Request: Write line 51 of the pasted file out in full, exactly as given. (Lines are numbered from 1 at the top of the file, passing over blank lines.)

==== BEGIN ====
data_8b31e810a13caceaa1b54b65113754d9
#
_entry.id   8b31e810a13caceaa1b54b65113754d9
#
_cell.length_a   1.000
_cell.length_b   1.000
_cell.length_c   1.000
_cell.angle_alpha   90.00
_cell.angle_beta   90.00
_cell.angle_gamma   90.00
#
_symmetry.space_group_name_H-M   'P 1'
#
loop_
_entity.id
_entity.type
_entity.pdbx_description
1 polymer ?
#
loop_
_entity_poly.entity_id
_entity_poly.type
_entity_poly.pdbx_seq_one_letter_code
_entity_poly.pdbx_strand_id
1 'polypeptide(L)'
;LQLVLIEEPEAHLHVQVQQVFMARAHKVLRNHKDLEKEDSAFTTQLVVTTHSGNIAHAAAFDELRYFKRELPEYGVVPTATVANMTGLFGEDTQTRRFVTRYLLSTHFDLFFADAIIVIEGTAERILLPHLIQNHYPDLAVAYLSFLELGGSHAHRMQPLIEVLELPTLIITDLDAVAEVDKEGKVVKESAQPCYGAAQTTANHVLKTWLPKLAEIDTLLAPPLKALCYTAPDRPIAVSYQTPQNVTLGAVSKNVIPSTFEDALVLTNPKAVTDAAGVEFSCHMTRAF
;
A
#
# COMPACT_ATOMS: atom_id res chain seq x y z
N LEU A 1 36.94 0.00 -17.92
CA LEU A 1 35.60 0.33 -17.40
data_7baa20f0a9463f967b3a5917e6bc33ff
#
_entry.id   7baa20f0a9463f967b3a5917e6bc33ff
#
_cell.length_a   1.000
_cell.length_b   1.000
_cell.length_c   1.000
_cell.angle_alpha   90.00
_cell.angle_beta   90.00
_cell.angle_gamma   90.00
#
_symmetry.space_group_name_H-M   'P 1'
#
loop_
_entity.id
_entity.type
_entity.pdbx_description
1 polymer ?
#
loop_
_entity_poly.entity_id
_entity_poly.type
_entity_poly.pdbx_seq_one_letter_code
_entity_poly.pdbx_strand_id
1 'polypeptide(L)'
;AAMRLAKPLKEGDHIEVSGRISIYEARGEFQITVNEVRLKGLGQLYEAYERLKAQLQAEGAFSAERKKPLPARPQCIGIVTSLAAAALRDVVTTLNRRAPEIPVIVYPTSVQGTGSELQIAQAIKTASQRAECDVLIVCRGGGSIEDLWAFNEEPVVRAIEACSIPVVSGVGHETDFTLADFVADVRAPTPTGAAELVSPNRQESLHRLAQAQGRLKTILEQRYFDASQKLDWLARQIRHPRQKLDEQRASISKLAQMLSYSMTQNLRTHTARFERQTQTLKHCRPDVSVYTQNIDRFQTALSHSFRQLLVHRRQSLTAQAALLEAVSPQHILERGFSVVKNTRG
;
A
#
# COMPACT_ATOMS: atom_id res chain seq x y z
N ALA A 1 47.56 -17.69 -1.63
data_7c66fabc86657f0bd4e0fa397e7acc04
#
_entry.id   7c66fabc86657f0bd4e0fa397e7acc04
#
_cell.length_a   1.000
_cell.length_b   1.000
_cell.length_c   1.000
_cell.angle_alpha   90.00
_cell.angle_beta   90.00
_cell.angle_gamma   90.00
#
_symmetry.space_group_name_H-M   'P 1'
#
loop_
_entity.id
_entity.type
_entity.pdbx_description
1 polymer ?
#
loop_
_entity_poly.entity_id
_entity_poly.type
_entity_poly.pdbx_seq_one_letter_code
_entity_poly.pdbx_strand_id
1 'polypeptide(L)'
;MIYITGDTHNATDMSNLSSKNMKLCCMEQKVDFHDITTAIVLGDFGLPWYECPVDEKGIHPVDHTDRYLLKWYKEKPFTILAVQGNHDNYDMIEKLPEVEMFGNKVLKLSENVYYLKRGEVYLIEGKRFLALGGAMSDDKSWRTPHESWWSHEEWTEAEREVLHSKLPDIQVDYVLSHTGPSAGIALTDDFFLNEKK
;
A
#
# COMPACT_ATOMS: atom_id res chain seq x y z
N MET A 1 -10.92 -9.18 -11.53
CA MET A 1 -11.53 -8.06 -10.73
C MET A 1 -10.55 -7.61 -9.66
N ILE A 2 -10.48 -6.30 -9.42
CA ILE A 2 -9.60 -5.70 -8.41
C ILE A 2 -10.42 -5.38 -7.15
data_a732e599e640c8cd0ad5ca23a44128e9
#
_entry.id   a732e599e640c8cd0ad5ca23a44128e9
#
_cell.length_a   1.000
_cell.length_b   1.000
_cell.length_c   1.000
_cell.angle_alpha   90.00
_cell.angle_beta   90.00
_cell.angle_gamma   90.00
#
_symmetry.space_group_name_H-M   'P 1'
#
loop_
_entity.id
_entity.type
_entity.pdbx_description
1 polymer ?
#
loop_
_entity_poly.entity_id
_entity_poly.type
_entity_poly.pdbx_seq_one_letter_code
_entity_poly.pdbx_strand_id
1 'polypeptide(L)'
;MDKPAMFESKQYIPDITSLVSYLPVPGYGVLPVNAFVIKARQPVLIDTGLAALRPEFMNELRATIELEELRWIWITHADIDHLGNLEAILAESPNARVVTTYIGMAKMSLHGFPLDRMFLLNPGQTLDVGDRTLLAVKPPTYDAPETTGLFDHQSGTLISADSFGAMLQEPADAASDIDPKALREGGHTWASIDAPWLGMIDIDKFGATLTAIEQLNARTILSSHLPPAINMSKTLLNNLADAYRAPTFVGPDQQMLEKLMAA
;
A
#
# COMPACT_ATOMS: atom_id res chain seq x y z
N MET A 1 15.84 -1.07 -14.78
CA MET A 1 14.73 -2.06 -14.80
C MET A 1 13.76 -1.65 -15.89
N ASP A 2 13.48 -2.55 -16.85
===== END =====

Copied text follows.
#